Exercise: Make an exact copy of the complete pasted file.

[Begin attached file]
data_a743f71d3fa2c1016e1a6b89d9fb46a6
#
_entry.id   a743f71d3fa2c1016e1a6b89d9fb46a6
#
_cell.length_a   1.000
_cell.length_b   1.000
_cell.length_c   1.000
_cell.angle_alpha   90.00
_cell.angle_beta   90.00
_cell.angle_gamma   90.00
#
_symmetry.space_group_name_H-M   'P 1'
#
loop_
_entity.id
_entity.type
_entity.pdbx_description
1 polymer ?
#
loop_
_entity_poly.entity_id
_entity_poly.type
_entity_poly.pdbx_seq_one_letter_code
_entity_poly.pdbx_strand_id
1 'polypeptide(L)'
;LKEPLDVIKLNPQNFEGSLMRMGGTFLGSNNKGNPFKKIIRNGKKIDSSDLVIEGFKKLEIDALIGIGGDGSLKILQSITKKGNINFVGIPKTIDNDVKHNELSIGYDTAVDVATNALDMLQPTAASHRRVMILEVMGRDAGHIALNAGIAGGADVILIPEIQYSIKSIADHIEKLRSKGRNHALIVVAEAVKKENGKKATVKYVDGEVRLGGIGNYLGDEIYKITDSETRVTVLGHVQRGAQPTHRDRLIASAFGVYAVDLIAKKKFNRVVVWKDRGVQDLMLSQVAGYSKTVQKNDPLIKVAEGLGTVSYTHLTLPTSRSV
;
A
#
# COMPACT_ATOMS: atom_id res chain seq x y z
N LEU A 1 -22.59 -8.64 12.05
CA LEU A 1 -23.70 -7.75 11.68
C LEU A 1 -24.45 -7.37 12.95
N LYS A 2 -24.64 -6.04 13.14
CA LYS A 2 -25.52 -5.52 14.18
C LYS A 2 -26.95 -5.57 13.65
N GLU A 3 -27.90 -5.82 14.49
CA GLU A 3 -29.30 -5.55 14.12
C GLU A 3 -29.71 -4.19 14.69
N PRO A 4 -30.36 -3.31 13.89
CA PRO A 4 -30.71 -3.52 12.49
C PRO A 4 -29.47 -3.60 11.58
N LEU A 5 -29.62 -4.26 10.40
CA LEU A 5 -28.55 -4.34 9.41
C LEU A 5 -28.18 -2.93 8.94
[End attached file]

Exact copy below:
data_a743f71d3fa2c1016e1a6b89d9fb46a6
#
_entry.id   a743f71d3fa2c1016e1a6b89d9fb46a6
#
_cell.length_a   1.000
_cell.length_b   1.000
_cell.length_c   1.000
_cell.angle_alpha   90.00
_cell.angle_beta   90.00
_cell.angle_gamma   90.00
#
_symmetry.space_group_name_H-M   'P 1'
#
loop_
_entity.id
_entity.type
_entity.pdbx_description
1 polymer ?
#
loop_
_entity_poly.entity_id
_entity_poly.type
_entity_poly.pdbx_seq_one_letter_code
_entity_poly.pdbx_strand_id
1 'polypeptide(L)'
;LKEPLDVIKLNPQNFEGSLMRMGGTFLGSNNKGNPFKKIIRNGKKIDSSDLVIEGFKKLEIDALIGIGGDGSLKILQSITKKGNINFVGIPKTIDNDVKHNELSIGYDTAVDVATNALDMLQPTAASHRRVMILEVMGRDAGHIALNAGIAGGADVILIPEIQYSIKSIADHIEKLRSKGRNHALIVVAEAVKKENGKKATVKYVDGEVRLGGIGNYLGDEIYKITDSETRVTVLGHVQRGAQPTHRDRLIASAFGVYAVDLIAKKKFNRVVVWKDRGVQDLMLSQVAGYSKTVQKNDPLIKVAEGLGTVSYTHLTLPTSRSV
;
A
#
# COMPACT_ATOMS: atom_id res chain seq x y z
N LEU A 1 -22.59 -8.64 12.05
CA LEU A 1 -23.70 -7.75 11.68
C LEU A 1 -24.45 -7.37 12.95
N LYS A 2 -24.64 -6.04 13.14
CA LYS A 2 -25.52 -5.52 14.18
C LYS A 2 -26.95 -5.57 13.65
N GLU A 3 -27.90 -5.82 14.49
CA GLU A 3 -29.30 -5.55 14.12
C GLU A 3 -29.71 -4.19 14.69
N PRO A 4 -30.36 -3.31 13.89
CA PRO A 4 -30.71 -3.52 12.49
C PRO A 4 -29.47 -3.60 11.58
N LEU A 5 -29.62 -4.26 10.40
CA LEU A 5 -28.55 -4.34 9.41
C LEU A 5 -28.18 -2.93 8.94